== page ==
The introduction of IJL into general-equilibrium modeling requires the rational-behavior story to be altered in two ways. First, for whatever optimizing reason, some employees chronically receive significant wage rents. Second, firms’ capacity to offer labor-price reductions that reduce or eliminate those rents in lieu of job loss, i.e., wage recontracting, must be rationally suppressed. Meaningful wage rigidity (MWR) derived in the GEM Project to be consistent with optimization and equilibrium has two parts: downward nominal rigidity over stationary business cycles and the chronic payment of wage rent.  The core idea is not new. In a 1951 article Albert Rees, one of the best labor economists of his generation, concluded that forced job loss requires employer unwillingness to cut money wages (“Wage Determination and Involuntary Unemployment,” Journal of Political Economy (1951).

The Project’s generalized-exchange model class, armed with microfounded MWR, towers above the NK market-centric general-equilibrium theory and, more particularly, the B&M wage-dispersion model. Most notably, rational-behavior MWR modeling identifies highly specialized bureaucratic firms as the main source of both involuntary job loss and pure wage rent. It also explains why such firms experience long job tenure. It explains why laid-off workers are slow to find alternative employment and why most return to their original employer. It explains why those who are not recalled experience an extended period of intermittent labor-market search, eventually settling into jobs that pay significantly less than their original positions. It explains the limited appeal of work-sharing. Good rent-paying employment coexists with less good market-wage jobs; rational Harris-Todaro jobless queues spontaneously govern labor flows between large, highly specialized firms and their small, less complex counterparts. MWR theory explains why workers who move from bad to good jobs quickly capture existing wage rents.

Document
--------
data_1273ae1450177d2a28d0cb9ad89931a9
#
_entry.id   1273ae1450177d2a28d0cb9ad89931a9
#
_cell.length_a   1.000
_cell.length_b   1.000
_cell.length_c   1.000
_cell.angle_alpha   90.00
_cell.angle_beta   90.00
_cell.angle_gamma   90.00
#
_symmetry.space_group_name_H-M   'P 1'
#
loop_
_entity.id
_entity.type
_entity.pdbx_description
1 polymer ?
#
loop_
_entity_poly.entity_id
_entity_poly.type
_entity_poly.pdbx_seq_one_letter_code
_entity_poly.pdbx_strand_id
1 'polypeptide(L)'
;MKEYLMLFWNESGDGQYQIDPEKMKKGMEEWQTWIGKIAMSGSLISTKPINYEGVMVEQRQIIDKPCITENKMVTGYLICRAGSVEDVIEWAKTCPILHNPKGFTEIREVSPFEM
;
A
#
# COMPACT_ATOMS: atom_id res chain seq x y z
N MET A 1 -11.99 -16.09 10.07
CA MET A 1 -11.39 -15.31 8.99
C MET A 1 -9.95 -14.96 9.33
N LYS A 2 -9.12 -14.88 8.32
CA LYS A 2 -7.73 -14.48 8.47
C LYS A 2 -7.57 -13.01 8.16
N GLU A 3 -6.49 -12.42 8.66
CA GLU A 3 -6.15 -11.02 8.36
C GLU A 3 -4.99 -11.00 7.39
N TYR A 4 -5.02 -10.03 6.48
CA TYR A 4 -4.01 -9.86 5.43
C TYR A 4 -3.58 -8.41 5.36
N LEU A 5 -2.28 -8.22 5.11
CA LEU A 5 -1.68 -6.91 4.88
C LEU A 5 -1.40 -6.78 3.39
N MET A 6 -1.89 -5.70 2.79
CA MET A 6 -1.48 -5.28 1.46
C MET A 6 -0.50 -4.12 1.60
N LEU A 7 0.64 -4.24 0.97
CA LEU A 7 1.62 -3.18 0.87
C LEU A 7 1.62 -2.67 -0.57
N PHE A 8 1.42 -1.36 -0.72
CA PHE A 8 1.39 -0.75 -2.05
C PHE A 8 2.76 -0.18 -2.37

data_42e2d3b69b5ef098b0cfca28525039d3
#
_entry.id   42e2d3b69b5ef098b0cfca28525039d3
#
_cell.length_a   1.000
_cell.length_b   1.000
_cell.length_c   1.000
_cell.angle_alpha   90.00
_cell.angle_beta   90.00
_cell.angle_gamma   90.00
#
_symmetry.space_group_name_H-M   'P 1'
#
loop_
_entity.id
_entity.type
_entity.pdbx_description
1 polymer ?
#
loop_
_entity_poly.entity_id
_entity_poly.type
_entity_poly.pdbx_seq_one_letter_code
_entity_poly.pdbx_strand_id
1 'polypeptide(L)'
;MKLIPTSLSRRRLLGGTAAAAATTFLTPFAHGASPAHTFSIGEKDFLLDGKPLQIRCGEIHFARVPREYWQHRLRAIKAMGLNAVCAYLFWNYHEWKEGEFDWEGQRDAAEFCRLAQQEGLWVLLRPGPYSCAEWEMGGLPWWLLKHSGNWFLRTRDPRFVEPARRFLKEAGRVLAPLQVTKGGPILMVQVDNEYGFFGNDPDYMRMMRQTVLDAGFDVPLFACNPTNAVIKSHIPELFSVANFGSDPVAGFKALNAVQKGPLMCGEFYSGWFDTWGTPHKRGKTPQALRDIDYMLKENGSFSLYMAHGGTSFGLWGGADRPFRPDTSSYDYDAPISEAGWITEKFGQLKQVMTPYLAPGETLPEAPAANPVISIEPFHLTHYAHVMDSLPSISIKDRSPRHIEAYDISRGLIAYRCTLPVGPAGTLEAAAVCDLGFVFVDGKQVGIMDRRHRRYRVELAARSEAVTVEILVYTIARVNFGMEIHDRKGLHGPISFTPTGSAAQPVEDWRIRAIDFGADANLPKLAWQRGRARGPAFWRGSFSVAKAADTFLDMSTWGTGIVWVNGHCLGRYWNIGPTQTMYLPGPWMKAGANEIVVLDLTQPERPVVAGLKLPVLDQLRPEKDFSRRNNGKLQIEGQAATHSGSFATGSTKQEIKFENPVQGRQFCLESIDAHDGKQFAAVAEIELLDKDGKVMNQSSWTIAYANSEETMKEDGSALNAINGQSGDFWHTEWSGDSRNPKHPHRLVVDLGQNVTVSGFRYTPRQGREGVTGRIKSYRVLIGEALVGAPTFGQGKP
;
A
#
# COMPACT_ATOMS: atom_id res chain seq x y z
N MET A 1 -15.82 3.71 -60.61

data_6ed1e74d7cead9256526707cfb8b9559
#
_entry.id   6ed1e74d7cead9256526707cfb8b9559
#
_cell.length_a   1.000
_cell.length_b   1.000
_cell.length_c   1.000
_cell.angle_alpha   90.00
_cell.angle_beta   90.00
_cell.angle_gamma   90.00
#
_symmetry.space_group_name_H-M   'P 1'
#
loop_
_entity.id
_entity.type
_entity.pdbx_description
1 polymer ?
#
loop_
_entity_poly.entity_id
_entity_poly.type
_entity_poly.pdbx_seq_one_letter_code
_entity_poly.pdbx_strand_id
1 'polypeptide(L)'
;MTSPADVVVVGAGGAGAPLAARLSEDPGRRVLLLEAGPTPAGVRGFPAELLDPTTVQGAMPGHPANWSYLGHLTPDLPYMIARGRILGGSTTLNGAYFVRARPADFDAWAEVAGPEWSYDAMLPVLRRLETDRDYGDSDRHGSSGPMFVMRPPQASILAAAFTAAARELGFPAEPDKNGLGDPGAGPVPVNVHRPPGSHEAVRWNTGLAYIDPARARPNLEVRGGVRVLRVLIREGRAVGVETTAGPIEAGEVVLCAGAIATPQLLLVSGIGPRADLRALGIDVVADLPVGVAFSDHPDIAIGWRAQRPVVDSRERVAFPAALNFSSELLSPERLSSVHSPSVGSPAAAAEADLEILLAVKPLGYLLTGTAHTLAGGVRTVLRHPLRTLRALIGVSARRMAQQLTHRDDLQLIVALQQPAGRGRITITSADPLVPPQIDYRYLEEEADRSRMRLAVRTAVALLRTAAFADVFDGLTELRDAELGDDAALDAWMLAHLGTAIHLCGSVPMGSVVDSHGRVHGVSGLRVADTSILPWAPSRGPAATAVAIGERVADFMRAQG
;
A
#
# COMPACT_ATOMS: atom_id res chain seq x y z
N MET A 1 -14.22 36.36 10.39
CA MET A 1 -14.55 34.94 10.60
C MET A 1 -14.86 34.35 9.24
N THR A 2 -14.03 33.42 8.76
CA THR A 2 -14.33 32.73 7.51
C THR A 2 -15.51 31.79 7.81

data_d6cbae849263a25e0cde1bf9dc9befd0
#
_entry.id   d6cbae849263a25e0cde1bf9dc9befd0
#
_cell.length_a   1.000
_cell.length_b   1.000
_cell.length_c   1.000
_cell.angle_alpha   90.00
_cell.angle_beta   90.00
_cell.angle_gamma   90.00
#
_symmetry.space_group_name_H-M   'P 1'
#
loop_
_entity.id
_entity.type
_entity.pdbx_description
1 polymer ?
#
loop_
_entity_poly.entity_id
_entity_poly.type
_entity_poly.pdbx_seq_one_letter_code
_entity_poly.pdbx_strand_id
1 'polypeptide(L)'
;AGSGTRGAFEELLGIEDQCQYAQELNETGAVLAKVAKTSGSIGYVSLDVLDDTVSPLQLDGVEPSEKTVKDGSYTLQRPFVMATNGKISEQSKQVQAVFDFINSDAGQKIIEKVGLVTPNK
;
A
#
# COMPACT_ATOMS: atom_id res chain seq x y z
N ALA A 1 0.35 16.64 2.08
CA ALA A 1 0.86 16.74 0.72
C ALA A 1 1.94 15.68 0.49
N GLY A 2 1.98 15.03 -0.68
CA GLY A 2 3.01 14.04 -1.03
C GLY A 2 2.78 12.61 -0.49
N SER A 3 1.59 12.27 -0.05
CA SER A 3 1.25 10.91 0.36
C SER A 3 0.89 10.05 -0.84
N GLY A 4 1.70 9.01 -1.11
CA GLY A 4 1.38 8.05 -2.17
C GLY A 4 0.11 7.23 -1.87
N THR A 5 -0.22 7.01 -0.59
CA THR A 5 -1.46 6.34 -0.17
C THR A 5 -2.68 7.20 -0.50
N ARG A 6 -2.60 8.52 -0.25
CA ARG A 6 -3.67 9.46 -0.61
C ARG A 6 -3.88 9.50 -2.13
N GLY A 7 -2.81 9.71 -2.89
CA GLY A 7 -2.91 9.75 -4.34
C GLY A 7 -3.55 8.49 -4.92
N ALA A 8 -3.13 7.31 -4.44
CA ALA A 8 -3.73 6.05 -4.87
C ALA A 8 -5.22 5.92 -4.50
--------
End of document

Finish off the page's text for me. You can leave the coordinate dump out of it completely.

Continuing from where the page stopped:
The GEM story does not end there. Two-venue modeling also explains the observable existence of both intra-firm wage determination and powerful human-resource departments that design and maintain compensation policies as well as quasi-judicial workplace rules, focusing on worker perception of fair treatment by management. Generalized exchange explains why corporate leaders believe that convincing employees to adopt the firm’s objectives is crucial to their pursuit of profit. It furthermore explains why consumption is income-driven and investment is dominated by volatile expectations of pure profit. Rational MWR turns out to play a crucial role in the causes and consequences of both the 1970s stagflation, and the 1980s “rust-belt” downsizing. Wage givebacks in the real world occur when high labor rents eventually induce sufficient permanent job loss to make wage cuts acceptable to employees. Labor-price reductions are rationally long-lagged from their originating causes. PWR is a big deal that is ignored by macro theorists because it  cannot exist in mainstream market-centric general-equilibrium theory.

Blog Type: New Keynesians Saint Joseph, Michigan